Discovery of the Toba Ash (c. 70 ka) in a high-resolution core recovering millennial monsoonal variability off Pakistan
Published:January 01, 2002
Ulrich Von Rad, Klaus-Peter Burgath, Muhammad Pervaz, Hartmut Schulz, 2002. "Discovery of the Toba Ash (c. 70 ka) in a high-resolution core recovering millennial monsoonal variability off Pakistan", The Tectonic and Climatic Evolution of the Arabian Sea Region, P. D. Clift, D. Kroon, C. Gaedicke, J. Craig
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A discrete Toba Ash layer in the northeastern Arabian Sea was detected near the base of a 20.2 m long piston core (289KL) recovered from the oxygen minimum zone off the Indus delta. In addition to the Toba Ash, we discovered two highly disseminated, vitreous, rhyolitic ‘ash layers’ in two annually laminated box cores: a ‘Younger Ash’ (about AD 1885— 1900), and an ‘Older Ash’ (about AD 1815-1830). The glass shards were probably derived from eruptions of Indonesian volcanoes, although it was not possible to correlate these two ashes with well-known historical eruptions. We discuss source, transport and deposition of distal ash-fall layers in the Arabian Sea, which are derived from violent ultra-Plinian eruptions on the Indonesian volcanic archipelago, as well as their use for palaeoclimatic correlation. Core 289KL has a complete, high-resolution stratigraphic record of the past 75 ka with 21 interstadials (IS) or Dansgaard-Oeschger (D-O) cycles and equivalents of Heinrich events H1-H6. The high-frequency record of this core shows rapid climate oscillations with periods around 1.5 ka and can be tuned precisely to the 5,8O record of a Bay of Bengal core and to the GISP-2 ice core from Greenland. The Toba event (70 ± 4 ka bp), which is well documented in the Arabian Sea and Bay of Bengal records at the end of IS-20, as well as in the Greenland ice, is an excellent stratigraphic marker horizon to validate this correlation. The apparent synchronous appearance of the various D-0 oscillations and Heinrich events, which has been documented for many northern hemisphere localities, can be explained only by fairly rapid atmospheric circulation changes. Changes in the intensity of the Indian summer monsoon are tightly coupled with suborbital climate oscillations in the northern hemisphere via atmospheric moisture and heat circulation.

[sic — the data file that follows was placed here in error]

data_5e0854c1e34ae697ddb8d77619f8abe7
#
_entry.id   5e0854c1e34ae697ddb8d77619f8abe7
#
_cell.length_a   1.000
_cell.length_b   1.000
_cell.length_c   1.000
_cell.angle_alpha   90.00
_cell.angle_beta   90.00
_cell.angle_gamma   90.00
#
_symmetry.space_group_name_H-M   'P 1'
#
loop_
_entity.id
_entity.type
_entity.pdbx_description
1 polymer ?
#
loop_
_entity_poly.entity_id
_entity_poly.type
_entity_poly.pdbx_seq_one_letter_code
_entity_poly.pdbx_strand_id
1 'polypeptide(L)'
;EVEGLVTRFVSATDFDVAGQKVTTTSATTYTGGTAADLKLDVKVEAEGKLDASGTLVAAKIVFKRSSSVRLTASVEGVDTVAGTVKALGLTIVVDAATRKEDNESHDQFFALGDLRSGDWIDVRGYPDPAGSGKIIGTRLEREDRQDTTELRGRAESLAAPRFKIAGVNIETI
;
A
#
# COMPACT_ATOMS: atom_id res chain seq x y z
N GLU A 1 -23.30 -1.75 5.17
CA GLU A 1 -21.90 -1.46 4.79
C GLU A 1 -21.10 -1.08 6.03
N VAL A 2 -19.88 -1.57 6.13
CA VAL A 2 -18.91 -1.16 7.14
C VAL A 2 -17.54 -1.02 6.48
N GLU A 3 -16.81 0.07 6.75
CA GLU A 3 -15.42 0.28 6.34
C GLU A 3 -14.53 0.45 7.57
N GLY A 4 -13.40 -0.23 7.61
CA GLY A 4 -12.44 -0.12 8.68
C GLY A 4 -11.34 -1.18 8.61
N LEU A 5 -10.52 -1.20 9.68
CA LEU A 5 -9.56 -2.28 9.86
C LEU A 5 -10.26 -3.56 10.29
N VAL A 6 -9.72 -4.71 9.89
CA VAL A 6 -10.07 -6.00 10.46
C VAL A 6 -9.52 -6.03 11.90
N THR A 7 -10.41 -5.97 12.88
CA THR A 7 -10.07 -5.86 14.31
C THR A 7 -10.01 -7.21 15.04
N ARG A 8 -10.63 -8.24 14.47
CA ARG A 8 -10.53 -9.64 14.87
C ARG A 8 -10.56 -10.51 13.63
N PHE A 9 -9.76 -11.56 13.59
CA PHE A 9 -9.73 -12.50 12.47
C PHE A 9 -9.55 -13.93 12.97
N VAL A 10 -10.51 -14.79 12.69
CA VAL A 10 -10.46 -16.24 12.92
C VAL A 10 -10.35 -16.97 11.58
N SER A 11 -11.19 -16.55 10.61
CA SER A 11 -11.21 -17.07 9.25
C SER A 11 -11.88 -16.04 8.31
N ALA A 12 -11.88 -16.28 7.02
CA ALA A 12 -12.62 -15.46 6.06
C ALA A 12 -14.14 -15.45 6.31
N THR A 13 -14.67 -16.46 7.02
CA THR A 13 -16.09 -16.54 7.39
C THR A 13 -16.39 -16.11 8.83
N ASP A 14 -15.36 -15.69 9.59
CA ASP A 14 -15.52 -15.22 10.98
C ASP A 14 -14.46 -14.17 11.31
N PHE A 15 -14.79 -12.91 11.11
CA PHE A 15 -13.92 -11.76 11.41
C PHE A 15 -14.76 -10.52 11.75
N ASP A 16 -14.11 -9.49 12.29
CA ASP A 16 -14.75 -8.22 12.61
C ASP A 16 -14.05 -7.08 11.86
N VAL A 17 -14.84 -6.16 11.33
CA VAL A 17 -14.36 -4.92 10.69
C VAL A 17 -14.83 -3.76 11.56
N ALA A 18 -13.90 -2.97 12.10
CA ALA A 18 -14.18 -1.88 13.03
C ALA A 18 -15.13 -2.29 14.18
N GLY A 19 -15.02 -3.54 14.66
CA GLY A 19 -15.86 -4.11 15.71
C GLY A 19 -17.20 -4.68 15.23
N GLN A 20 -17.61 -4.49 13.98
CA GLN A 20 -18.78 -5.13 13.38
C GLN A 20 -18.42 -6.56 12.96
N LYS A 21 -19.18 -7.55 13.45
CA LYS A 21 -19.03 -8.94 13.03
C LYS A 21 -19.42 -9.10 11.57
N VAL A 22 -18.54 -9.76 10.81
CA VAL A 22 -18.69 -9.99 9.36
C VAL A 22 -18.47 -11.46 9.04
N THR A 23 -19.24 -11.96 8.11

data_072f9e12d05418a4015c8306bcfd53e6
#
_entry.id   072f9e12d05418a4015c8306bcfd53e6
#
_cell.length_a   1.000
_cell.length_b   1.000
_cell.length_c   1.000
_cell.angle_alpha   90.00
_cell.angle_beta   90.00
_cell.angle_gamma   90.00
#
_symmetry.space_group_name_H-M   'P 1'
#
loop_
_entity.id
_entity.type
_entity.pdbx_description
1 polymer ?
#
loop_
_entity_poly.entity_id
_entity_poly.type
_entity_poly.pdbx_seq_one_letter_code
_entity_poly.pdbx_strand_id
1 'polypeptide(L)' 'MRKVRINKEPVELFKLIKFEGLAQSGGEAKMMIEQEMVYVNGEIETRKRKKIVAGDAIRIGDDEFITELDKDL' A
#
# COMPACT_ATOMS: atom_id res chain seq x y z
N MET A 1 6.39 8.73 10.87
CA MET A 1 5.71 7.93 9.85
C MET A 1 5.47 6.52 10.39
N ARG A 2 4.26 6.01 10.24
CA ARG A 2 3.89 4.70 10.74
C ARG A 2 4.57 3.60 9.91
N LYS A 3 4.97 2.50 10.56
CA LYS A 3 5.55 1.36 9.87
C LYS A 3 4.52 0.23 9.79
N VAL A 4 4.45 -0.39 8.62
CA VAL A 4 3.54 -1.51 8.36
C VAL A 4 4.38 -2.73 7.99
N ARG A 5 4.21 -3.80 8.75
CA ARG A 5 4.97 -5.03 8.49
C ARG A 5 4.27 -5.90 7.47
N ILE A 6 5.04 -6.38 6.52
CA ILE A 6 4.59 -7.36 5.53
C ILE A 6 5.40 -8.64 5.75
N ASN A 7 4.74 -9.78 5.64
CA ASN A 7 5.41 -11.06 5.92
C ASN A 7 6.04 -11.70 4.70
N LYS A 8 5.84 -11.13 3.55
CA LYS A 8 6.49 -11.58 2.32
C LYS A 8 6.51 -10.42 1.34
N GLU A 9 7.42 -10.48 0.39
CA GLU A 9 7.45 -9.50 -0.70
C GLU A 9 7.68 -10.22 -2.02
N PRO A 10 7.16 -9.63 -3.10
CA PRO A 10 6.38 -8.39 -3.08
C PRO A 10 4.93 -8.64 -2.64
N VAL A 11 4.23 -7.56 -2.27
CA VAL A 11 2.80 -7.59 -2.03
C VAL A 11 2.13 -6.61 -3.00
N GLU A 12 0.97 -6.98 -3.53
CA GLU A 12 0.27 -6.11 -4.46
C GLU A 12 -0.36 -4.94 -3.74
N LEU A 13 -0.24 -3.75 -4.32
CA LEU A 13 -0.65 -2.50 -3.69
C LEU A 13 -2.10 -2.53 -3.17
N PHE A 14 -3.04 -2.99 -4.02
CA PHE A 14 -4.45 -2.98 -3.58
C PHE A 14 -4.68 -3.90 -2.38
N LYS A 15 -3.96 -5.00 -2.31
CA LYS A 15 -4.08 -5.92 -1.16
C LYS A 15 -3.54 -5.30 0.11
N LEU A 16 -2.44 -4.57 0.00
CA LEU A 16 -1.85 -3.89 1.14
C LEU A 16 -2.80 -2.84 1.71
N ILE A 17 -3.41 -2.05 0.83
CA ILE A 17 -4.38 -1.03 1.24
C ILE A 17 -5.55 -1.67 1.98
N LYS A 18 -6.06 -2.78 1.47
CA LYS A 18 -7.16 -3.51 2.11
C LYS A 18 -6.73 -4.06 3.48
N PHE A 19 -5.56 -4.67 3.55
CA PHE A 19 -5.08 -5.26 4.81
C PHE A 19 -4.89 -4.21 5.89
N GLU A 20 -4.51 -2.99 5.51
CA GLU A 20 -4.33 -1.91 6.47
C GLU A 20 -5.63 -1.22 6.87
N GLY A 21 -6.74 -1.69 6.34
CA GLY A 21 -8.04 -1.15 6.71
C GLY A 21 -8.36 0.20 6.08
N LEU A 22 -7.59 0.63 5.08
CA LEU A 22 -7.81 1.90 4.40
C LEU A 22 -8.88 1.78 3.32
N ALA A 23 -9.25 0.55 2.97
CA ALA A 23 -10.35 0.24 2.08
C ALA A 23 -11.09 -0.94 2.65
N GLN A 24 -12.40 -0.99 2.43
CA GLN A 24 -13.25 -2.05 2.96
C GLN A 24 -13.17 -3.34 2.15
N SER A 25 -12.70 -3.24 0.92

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The Tectonic and Climatic Evolution of the Arabian Sea Region
Over long periods of time the tectonic evolution of the solid Earth has been recognized as the major control on the development of the global climate system. Tectonic activity acts in one of two different ways to influence regional and global climate: (i) through the opening and closing of oceanic gateways and its effect on the circulation patterns in the global ocean; (ii) through the growth and erosion of orogenic belts, resulting in changes in oceanic chemistry and disruption of atmospheric circulation. The Arabian Sea region has several features that make it the best area for studies of climate and palaeoceanographic responses to tectonic activity, most notably in the context of the South Asian monsoon and its relationship to the growth of high topography in the adjacent Himalayas and Tibet.
The Tectonic and Climatic Evolution of the Arabian Sea Region brings together a collection of recent studies on the area from a wide group of international contributors. The paper range from high resolution, Holocene palaeoceanographic studies of the Pakistan margin to regional tectonic reconstructions of the ocean basin and surrounding margins throughout the Cenozoic. Marine geophysics, stratigraphy, isotope chemistry and neotectonics come together in a multidisciplinary approach to the study of interactions of land and sea. while much work remains to be done to understand fully the tectonic and climatic evolution of the Arabian Sea, a great deal has been achieved since the last major review, as detailed in the 26 contributions. This volume is essential reading for palaeoceanographers, sedimentologists and geophysicists. It will also be interest to structural geologists and those working in the petroleum industry.